This weekend I was entertained by the news that Color, a social media startup, was moving from “mobile” to “FaceBook” as their primary platform. Whether you think that’s a good idea or not or whether the only thing Color has going for them was the $40million they received in venture capital, it represent a pivot in their strategy.
My second company pivoted. I didn’t like it much. We started out doing products, bootstrapping due to the complete lack of seed funding in the region (something that has been fixed) and ended up selling our souls to contract development. Yes, we were bootstrapping but only due to lack of choice. And I hated it.
I spent last weekend sailing with Ballyholme Yacht Club and earned my RYA Level 2 “Start Sailing” certificate. The core concept of sailing is summed up by five essentials:
- Sail setting
- Course Made Good
Trim and Balance are all about keeping yourself in the boat while the wind and waves are trying to throw you out. In dinghy sailing, keeping the boat at flat as possible means you can eke out the best performance. Plow the bow in too far and you lose speed, similarly too much weight on the stern causes excessive drag.
Sail Setting is about keeping the wind in your sails. When sailing, your primary method of locomotion is through the wind. While you can make some progress on the currents, surfing the odd wave and negotiating the tides, it is with the wind that you make progress.
Centreboard, also known as a daggerboard or keel, provides resistance to the wind driving you sideways and off course. It also helps in keeping you in a boat. You have to know when to set the centreboard hard or when to pull it in a little to reduce drag.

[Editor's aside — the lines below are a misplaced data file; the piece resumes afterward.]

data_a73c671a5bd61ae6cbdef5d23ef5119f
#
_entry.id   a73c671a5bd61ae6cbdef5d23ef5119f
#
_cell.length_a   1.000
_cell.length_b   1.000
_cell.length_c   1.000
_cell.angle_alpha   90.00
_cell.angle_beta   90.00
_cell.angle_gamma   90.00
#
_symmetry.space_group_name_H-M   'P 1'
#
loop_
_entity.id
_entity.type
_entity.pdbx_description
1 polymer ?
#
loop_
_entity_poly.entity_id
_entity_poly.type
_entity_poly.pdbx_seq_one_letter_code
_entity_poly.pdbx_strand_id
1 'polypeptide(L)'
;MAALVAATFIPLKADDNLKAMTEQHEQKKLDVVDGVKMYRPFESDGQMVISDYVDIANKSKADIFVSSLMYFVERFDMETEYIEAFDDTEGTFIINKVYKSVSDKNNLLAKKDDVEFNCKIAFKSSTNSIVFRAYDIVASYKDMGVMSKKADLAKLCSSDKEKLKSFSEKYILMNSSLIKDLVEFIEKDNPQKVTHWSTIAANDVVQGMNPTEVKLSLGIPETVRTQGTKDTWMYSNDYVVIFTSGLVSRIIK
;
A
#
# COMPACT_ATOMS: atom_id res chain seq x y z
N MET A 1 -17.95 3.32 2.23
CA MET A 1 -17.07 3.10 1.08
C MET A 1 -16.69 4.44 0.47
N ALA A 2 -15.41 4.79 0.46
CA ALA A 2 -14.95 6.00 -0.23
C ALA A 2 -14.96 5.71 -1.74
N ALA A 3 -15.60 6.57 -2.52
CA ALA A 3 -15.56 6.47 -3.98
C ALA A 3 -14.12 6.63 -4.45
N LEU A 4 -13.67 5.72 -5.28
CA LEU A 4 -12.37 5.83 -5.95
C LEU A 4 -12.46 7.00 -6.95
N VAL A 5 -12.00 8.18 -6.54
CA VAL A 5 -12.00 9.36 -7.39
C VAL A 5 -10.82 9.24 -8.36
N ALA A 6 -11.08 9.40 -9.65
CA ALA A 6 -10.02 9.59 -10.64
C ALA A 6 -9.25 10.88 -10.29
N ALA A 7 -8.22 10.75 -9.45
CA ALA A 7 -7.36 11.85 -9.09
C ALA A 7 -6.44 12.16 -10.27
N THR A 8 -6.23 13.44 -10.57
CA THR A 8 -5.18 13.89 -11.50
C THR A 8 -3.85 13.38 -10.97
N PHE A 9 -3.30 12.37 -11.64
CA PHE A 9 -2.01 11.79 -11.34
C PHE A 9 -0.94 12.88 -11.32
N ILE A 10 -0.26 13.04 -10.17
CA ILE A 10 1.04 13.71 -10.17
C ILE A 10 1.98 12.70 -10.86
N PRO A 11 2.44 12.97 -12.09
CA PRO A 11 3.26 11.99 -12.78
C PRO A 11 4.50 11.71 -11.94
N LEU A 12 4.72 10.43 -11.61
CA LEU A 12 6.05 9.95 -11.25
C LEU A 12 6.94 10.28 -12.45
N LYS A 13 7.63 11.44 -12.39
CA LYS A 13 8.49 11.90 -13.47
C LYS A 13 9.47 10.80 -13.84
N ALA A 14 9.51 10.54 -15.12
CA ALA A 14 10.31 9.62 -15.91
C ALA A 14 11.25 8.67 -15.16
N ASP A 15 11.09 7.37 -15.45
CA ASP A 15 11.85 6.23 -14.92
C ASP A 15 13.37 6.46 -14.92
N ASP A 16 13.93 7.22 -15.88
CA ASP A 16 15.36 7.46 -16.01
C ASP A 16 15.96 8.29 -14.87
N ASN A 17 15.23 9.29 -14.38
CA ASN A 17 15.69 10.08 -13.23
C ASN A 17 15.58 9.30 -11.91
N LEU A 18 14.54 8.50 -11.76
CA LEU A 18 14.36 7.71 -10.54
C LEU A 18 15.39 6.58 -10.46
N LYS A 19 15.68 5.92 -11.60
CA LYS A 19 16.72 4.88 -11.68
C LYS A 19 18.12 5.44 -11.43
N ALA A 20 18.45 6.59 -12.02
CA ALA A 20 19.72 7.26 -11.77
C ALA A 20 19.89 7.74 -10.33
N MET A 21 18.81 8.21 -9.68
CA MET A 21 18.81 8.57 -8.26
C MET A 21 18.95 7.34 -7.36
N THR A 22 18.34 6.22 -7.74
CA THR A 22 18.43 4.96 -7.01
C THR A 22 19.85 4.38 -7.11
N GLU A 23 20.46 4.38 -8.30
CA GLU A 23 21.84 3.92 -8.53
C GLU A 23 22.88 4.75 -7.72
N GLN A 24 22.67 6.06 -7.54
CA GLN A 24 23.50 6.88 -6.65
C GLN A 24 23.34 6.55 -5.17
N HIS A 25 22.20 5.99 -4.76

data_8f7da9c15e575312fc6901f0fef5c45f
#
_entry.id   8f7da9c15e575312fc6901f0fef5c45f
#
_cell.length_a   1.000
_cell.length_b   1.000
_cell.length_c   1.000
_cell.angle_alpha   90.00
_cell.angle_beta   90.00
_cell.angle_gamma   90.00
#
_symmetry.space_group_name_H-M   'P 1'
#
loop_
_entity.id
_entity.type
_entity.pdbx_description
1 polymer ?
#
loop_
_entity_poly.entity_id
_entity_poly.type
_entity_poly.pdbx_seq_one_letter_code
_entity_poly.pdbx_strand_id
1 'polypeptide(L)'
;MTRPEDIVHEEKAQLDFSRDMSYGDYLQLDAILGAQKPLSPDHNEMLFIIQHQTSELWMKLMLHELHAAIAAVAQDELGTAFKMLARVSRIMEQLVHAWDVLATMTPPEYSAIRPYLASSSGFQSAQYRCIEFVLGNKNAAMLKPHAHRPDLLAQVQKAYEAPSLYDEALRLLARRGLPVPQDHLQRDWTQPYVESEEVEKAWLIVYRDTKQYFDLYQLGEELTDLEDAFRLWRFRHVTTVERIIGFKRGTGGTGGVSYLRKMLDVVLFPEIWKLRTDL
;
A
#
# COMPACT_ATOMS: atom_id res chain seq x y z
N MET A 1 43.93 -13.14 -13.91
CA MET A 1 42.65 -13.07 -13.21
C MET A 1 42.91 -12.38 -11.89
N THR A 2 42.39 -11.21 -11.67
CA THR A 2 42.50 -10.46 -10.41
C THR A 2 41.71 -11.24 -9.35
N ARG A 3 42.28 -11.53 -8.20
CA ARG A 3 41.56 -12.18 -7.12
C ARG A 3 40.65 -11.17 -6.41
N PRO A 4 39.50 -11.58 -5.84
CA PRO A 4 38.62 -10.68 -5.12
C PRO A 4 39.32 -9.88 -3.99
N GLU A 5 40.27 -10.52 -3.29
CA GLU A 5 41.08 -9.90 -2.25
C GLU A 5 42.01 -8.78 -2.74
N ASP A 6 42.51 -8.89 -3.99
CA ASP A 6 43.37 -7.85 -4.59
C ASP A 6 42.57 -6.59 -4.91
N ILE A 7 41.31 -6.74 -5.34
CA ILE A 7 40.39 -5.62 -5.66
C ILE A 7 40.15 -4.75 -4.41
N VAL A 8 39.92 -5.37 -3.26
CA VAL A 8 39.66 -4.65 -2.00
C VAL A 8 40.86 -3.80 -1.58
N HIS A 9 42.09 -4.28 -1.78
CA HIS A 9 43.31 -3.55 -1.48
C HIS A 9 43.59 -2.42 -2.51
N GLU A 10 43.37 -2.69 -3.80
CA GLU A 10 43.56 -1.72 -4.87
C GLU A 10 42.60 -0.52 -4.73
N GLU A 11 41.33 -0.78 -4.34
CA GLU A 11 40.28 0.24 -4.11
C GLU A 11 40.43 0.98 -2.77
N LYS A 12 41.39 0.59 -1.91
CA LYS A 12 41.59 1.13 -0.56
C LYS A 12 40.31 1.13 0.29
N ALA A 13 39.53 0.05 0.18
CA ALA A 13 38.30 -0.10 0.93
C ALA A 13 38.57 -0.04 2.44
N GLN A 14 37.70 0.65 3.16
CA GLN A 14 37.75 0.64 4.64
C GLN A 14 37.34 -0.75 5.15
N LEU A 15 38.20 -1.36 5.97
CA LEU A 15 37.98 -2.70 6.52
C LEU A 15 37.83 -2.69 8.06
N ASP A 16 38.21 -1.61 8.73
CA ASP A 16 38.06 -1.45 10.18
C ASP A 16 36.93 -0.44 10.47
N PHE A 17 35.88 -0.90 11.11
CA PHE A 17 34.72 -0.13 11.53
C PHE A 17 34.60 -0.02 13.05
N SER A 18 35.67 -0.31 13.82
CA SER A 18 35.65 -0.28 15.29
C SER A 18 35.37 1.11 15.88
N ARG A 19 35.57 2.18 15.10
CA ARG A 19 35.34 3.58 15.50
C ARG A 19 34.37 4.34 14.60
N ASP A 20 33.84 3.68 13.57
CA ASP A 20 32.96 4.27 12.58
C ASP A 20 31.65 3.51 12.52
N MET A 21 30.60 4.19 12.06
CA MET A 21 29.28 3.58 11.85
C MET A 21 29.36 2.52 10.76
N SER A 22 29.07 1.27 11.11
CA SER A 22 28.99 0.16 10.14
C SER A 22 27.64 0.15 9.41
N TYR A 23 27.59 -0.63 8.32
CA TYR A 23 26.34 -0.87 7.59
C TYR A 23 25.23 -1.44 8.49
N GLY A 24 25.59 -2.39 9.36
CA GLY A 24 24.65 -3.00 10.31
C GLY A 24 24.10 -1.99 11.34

Course Made Good is figuring out which way you have to point your little boat in order to arrive at the destination, taking into account the current and tides, waves, obstacles, other vessels and, of course, the direction of the wind. Sometimes the most direct route is impossible (sailing upwind) and you may have to tack or gybe your way through the wind to reach your desired goal.
So what are tacking and gybing?
Tacking is moving your boat against the wind to change direction. As you face the wind, the power is lost from the sails. You lose some speed but the manoeuvre is controllable, predictable and if things go wrong, the worst thing that can happen is that you slow to a stop.
Gybing is moving your boat through the wind to change direction. The wind is always fully in the sails, the process is much quicker and much more violent but there is much more risk of losing control and ending up in the water.
Knowing when a tack is needed and when only a gybe will do is something that is gained through experience. It depends on what direction you are going, where you want to go and what direction the wind is heading. it depends on what risks you are taking. Our instructor, Alice, related a tale of how she was forced to tack multiple times during a race when one gybe would have completed the turn because the high winds and risk of capsize would have lost her the race.
I can’t help but relate the concepts of tacking and gybing to startups who feel the need to pivot. In fact, all of the five essentials of sailing can be related in some way and would, in my opinion, go well in a business plan.